Welcome to a grand new world – the Fifa way, the Gianni Infantino way, and in many ways very Orwellian. As Zurich got covered under snow, the conclave of football’s presumed “immorals” concluded with the outcome that had long been projected, manufactured and then pushed through by its president: a 48-team World Cup.
Not that Gianni Infantino had struggled to find support for his idea once he launched the notion of an inflated World Cup, with the suave demeanor and self-confidence that only football officials at the Zürichberg possess.
“Our AFC (Asian Football Confederation) representatives will be voting for the 48-team option,” said Praful Patel, the president of the All India Football Federation and vice-president of Asia’s football governing body, earlier this week. “It would open up the World Cup to more countries and also generate more finances for Fifa.”
Will it facilitate the influx of new football powers? Patel’s fantasies are utopian – there is not a chance of the Blue Tigers progressing to the finals, not even in the mega-sized, extra large, mammoth version of the tournament that will be enforced upon the footballing community from 2026 onward. Even in the new format, there is more chance of India winning the Rugby World Cup or joining the European Union than entering the pearly entrance gates of the select club that goes to the World Cup – India’s highest Fifa ranking was 96th, achieved in February 1996.
Textbook Fifa hogwash
But for Asia, it may indeed offer development and a higher profile on the world stage. Fifa expanded the World Cup claiming that world football needs more inclusiveness. That line of argument has been consistently at the heart of Fifa politics ever since Dr Joao Havelange, the godfather of the organisation, dethroned Sir Stanley Rous as president in 1974. Havelange won the game’s prime job on this ticket, and so did Sepp Blatter. Infantino has continued the tradition, delivering on his election manifesto promise to benefit smaller nations across the globe.
From the moment Infantino became Fifa’s prime chief, he has neglected any promises of reform, or much-needed introspection, notwithstanding the ever-simmering pressure from FBI investigations and preening journalists. It is the aggrandisement of an another sporting event, and self-aggrandisement by Fifa and its many impervious football administrators.
At his press conference, Infantino beat the drum again for the development of the game. “We are in the 21st century and you have to shape the World Cup of the 21st century,” said the Fifa president. “Football is more than South America and Europe; football is global. It will help to develop football.”
That is textbook Fifa hogwash, a belated political correctness that ill-befits the organisation. A World Cup of 48 teams is a victory for pragmatists over purists, for quantity over quality, for entertainment over sport, and, a giant money-grab by Fifa.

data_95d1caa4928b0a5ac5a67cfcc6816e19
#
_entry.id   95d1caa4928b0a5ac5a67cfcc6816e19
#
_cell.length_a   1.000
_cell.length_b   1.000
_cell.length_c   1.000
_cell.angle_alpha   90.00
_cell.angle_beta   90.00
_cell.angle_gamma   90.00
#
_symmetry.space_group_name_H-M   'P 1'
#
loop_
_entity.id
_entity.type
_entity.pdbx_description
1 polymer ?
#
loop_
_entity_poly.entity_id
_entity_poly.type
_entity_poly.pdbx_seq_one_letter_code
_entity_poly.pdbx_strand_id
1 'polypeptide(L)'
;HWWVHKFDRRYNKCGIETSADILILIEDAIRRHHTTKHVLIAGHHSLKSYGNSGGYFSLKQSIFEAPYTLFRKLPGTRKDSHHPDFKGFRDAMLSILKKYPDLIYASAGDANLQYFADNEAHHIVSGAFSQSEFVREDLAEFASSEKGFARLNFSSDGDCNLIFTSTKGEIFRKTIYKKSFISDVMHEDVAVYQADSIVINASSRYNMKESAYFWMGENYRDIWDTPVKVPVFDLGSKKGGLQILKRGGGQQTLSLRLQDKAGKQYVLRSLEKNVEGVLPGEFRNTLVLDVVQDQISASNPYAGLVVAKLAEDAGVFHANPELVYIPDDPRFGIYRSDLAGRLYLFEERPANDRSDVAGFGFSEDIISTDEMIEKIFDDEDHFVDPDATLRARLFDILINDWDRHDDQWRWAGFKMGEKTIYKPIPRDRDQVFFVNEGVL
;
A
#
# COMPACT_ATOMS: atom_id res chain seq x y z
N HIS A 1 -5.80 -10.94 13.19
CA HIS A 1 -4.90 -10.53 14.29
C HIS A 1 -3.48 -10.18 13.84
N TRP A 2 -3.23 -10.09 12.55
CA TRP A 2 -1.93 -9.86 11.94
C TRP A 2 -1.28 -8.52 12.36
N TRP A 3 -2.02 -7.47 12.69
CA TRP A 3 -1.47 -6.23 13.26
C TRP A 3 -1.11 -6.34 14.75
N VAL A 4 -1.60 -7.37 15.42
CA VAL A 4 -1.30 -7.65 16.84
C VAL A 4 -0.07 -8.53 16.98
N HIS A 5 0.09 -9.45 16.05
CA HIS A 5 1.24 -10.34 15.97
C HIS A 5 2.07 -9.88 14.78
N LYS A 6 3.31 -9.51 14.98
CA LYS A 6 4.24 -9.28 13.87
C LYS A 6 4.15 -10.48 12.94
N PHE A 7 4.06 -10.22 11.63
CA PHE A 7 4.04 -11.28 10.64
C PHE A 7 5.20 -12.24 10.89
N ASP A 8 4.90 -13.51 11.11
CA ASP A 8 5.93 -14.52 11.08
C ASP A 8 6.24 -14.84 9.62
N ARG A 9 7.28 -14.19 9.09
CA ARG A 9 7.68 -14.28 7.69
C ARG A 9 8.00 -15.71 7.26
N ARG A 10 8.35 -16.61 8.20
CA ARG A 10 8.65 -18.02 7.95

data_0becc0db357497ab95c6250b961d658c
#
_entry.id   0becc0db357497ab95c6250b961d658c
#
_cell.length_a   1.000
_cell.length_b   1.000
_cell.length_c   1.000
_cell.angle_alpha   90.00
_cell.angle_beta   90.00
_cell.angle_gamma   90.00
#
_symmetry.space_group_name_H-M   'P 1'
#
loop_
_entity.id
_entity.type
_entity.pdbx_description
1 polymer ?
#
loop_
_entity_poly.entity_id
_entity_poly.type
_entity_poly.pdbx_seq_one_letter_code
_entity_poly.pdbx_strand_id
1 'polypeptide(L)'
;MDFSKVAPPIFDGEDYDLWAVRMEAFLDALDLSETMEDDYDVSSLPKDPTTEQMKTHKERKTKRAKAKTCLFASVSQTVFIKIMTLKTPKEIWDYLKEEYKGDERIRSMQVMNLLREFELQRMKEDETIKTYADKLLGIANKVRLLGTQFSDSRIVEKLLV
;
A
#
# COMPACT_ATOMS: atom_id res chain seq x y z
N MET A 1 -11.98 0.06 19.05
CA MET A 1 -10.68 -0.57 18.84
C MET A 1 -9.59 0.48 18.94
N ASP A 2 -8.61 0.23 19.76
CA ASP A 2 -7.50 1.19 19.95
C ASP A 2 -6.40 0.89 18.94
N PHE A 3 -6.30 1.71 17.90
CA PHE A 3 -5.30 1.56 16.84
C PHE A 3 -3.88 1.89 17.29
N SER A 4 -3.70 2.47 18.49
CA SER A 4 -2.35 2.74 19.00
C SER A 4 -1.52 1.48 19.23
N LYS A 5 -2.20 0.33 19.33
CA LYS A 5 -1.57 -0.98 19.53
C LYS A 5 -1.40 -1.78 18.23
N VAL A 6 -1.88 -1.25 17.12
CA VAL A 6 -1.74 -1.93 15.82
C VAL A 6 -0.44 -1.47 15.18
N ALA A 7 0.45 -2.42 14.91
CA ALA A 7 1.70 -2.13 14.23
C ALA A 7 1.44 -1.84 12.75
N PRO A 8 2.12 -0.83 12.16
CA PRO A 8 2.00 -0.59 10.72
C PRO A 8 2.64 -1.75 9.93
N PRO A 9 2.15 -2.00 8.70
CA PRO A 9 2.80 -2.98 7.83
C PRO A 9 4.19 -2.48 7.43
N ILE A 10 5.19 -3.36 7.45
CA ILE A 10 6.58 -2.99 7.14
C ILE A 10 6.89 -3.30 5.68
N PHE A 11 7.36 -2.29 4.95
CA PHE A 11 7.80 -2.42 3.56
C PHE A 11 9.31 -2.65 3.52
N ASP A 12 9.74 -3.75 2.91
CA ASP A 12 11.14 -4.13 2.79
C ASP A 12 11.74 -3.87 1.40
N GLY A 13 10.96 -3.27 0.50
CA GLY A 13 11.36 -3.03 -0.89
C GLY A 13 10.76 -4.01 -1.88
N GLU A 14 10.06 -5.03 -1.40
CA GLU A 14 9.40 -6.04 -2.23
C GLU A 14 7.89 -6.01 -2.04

Much of Monday and Tuesday had been PR at Fifa, but then much is at Fifa anyway. Infantino had paraded Diego Maradona as his new mascot. The whimsical Argentine played a five-a-side kick-about in the snow with the Fifa president and at “The Best”, a dismal concoction of the Ballon D’Or, Cristiano Ronaldo rightly won the accolade of men’s supremo in 2016.
The glaring facts
But the PR can’t obfuscate the glaring facts: Infantino has delivered his manifesto of bread and games to get re-elected in 2019. He is desperate for re-election – less than a year in office and Infantino is already a power addict. His ploy is a tried and tested one – of a Blatteresque order: expand and cash in. It consolidates his power base in the vote-rich confederations of Africa and Asia and underpins Fifa’s financial future.
The proof lies in the format that was approved. At first, Infantino had envisaged a World Cup with 40 teams. Then a World Cup with 48 participants, with two different sub-models, was contemplated. Ultimately, the model of 16 groups with three teams each was chosen, coincidentally the format with the highest projected revenue of $6.495 billion and the biggest project profit of $640 million.
The madcap expansion, however, will dilute the quality and degrade the ultimate global football tournament, notwithstanding the lustre and higher quality of the European Champions League. The World Cup was Fifa’s asset, but they have now cast it away, like pearls before the swine.
So, nothing much has changed at Fifa and neither will the 48-team World Cup impact India much. On merit, Asia and AFC don’t deserve more slots either in the World Cup. South Korea’s mind-boggling run back in 2002, accompanied by a giant pink army out in the streets in Seoul, is Asia’s lone achievement at Fifa’s flagship event. Overall, the Asian World Cup record is poor. At present, Asia has 4.5 slots. Come 2026, the AFC can expect three or four more slots, but it will still be miracle if India were to qualify.